Remember how awful it was to get that paycheck at work and come face-to-face with how much money was being deducted for taxes? Well, when you’re self-employed, that whole “tax” issue becomes even harder. The amount of taxes that you’ll owe as a self-employed person will vary greatly by income (which means this could change each year as well, depending on the type of work you do) and state, and it’s one of the most important things you’ll need to consider — and plan for — as a freelance worker. It’s probably best to chat with an accountant ahead of time about what your expectations should be come tax time based on how much you plan to earn (plus the fact that you’ll most likely be expected to pay quarterly taxes, as opposed to yearly, if you don’t want to incur added fees) — that way, you can start setting money aside from that very first (well deserved!) freelance check.

3. Get a health care plan

Health care is, for some reason, the Great American Debate. No matter what side of the political coin you fall on, if you’re self-employed, finding a health care plan that works for your income and needs is entirely up to you. You can get started at healthcare.gov to shop around for affordable options based on where you live and your answers to certain lifestyle questions, and remember that if you can afford health care and decide not to get some, you’ll be charged what’s called the “individual shared responsibility payment” fee, which will be charged when you file your federal tax return for the year you didn’t have coverage. (Find out more about the fee here.) While open enrollment for 2016 closed on January 31, certain lifestyle factors (such as a change in employment) may qualify you to enroll outside of the normal period. Click here to find out more.

4. Determine whether you’ll need to set up a corporation or an LLC

Once you’ve decided to take the plunge into self-employment, you should consider yourself a full-fledged business entity, and with that comes some hard questions, such as whether to incorporate, what type of corporation to become, or whether to just leave well enough alone as the sole proprietor of your business. Incorporating can help your business in many ways, not the least of which is the appearance of legitimacy (you take your business seriously enough to actually file it as a true business with the government), and it may even help reduce certain personal liabilities or alleviate income taxes. Of course there are downsides (such as added fees) as well. For the ins and outs of each type of option, read this.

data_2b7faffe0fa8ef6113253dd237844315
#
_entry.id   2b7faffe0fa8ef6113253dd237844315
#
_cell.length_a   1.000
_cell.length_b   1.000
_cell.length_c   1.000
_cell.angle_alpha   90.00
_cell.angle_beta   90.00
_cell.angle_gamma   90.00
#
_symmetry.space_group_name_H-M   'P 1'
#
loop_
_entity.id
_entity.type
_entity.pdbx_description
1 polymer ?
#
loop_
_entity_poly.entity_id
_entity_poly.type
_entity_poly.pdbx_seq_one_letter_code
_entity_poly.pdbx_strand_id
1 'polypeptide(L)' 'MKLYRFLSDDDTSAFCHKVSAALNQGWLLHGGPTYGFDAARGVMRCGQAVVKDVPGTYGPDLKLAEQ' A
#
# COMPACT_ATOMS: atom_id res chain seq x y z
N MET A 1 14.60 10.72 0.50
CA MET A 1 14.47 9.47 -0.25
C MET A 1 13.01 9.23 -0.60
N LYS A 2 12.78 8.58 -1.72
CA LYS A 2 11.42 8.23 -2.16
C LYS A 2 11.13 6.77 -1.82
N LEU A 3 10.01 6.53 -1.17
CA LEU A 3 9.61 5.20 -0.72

5. Figure out your system for tracking invoices and payments

Last but not least on our list, becoming a sole business owner means that it’ll be up to you to track the growth of your business from month to month and year to year, including things such as invoices and payments, due dates, and tax deadlines. Take some time at the beginning to do a little research on the different software and servicing options available to freelancers (such as Freshbooks to track time spent and invoicing, and Dropbox to keep files safe), and ask around to see what other self-employed gurus have used. Developing a successful freelance business will require more than just the creativity and ingenuity that drew you to the idea in the first place — the best freelancers are also wizards at keeping up with the mundane details of day-to-day business, such as tracking expenses and write-offs, and following up on missing or late payments.